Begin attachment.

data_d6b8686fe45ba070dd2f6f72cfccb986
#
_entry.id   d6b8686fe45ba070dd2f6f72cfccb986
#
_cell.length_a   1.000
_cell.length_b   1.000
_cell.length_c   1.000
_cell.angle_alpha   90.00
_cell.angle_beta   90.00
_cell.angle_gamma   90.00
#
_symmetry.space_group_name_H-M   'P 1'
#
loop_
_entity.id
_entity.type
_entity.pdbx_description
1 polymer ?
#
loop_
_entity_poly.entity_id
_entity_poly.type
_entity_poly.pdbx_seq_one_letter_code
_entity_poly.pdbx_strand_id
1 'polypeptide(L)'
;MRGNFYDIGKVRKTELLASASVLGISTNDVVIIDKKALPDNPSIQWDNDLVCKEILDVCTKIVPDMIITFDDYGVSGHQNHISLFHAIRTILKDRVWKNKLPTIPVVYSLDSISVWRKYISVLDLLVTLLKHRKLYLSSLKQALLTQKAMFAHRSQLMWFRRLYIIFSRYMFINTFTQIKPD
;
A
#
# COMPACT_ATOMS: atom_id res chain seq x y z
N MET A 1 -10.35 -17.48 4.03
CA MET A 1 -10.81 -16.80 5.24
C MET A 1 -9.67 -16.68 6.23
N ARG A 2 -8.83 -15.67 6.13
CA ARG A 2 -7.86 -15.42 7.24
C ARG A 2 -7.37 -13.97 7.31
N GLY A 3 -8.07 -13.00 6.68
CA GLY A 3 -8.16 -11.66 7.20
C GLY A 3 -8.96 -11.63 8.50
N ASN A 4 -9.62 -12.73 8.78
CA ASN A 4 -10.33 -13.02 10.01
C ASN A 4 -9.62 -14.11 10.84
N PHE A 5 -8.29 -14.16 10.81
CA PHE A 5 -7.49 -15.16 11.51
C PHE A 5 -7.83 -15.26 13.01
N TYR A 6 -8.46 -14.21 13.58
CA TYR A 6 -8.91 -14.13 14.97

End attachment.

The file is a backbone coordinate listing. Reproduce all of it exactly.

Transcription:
data_d6b8686fe45ba070dd2f6f72cfccb986
#
_entry.id   d6b8686fe45ba070dd2f6f72cfccb986
#
_cell.length_a   1.000
_cell.length_b   1.000
_cell.length_c   1.000
_cell.angle_alpha   90.00
_cell.angle_beta   90.00
_cell.angle_gamma   90.00
#
_symmetry.space_group_name_H-M   'P 1'
#
loop_
_entity.id
_entity.type
_entity.pdbx_description
1 polymer ?
#
loop_
_entity_poly.entity_id
_entity_poly.type
_entity_poly.pdbx_seq_one_letter_code
_entity_poly.pdbx_strand_id
1 'polypeptide(L)'
;MRGNFYDIGKVRKTELLASASVLGISTNDVVIIDKKALPDNPSIQWDNDLVCKEILDVCTKIVPDMIITFDDYGVSGHQNHISLFHAIRTILKDRVWKNKLPTIPVVYSLDSISVWRKYISVLDLLVTLLKHRKLYLSSLKQALLTQKAMFAHRSQLMWFRRLYIIFSRYMFINTFTQIKPD
;
A
#
# COMPACT_ATOMS: atom_id res chain seq x y z
N MET A 1 -10.35 -17.48 4.03
CA MET A 1 -10.81 -16.80 5.24
C MET A 1 -9.67 -16.68 6.23
N ARG A 2 -8.83 -15.67 6.13
CA ARG A 2 -7.86 -15.42 7.24
C ARG A 2 -7.37 -13.97 7.31
N GLY A 3 -8.07 -13.00 6.68
CA GLY A 3 -8.16 -11.66 7.20
C GLY A 3 -8.96 -11.63 8.50
N ASN A 4 -9.62 -12.73 8.78
CA ASN A 4 -10.33 -13.02 10.01
C ASN A 4 -9.62 -14.11 10.84
N PHE A 5 -8.29 -14.16 10.81
CA PHE A 5 -7.49 -15.16 11.51
C PHE A 5 -7.83 -15.26 13.01
N TYR A 6 -8.46 -14.21 13.58
CA TYR A 6 -8.91 -14.13 14.97